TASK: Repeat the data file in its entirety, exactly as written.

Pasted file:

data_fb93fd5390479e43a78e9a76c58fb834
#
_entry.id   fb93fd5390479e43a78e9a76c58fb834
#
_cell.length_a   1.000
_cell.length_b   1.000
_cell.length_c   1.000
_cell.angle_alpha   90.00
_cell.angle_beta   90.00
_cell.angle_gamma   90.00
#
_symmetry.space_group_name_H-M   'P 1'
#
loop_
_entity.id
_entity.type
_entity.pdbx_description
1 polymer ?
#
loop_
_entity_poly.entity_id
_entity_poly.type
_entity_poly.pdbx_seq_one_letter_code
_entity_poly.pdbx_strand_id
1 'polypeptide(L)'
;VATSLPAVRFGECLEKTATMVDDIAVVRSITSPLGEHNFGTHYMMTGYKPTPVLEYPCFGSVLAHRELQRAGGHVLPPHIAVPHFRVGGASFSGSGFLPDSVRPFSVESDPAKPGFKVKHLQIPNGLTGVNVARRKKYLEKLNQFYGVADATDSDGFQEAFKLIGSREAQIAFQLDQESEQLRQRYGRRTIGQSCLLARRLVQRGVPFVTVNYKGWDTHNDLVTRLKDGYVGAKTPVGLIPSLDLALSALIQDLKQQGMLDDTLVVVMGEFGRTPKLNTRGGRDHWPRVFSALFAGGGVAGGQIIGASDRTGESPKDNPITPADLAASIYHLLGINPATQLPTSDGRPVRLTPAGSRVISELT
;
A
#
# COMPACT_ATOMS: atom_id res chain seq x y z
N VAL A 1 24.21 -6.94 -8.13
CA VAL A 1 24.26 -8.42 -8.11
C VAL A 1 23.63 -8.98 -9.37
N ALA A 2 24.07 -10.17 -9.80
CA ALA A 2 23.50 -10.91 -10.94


data_fb93fd5390479e43a78e9a76c58fb834
#
_entry.id   fb93fd5390479e43a78e9a76c58fb834
#
_cell.length_a   1.000
_cell.length_b   1.000
_cell.length_c   1.000
_cell.angle_alpha   90.00
_cell.angle_beta   90.00
_cell.angle_gamma   90.00
#
_symmetry.space_group_name_H-M   'P 1'
#
loop_
_entity.id
_entity.type
_entity.pdbx_description
1 polymer ?
#
loop_
_entity_poly.entity_id
_entity_poly.type
_entity_poly.pdbx_seq_one_letter_code
_entity_poly.pdbx_strand_id
1 'polypeptide(L)'
;VATSLPAVRFGECLEKTATMVDDIAVVRSITSPLGEHNFGTHYMMTGYKPTPVLEYPCFGSVLAHRELQRAGGHVLPPHIAVPHFRVGGASFSGSGFLPDSVRPFSVESDPAKPGFKVKHLQIPNGLTGVNVARRKKYLEKLNQFYGVADATDSDGFQEAFKLIGSREAQIAFQLDQESEQLRQRYGRRTIGQSCLLARRLVQRGVPFVTVNYKGWDTHNDLVTRLKDGYVGAKTPVGLIPSLDLALSALIQDLKQQGMLDDTLVVVMGEFGRTPKLNTRGGRDHWPRVFSALFAGGGVAGGQIIGASDRTGESPKDNPITPADLAASIYHLLGINPATQLPTSDGRPVRLTPAGSRVISELT
;
A
#
# COMPACT_ATOMS: atom_id res chain seq x y z
N VAL A 1 24.21 -6.94 -8.13
CA VAL A 1 24.26 -8.42 -8.11
C VAL A 1 23.63 -8.98 -9.37
N ALA A 2 24.07 -10.17 -9.80
CA ALA A 2 23.50 -10.91 -10.94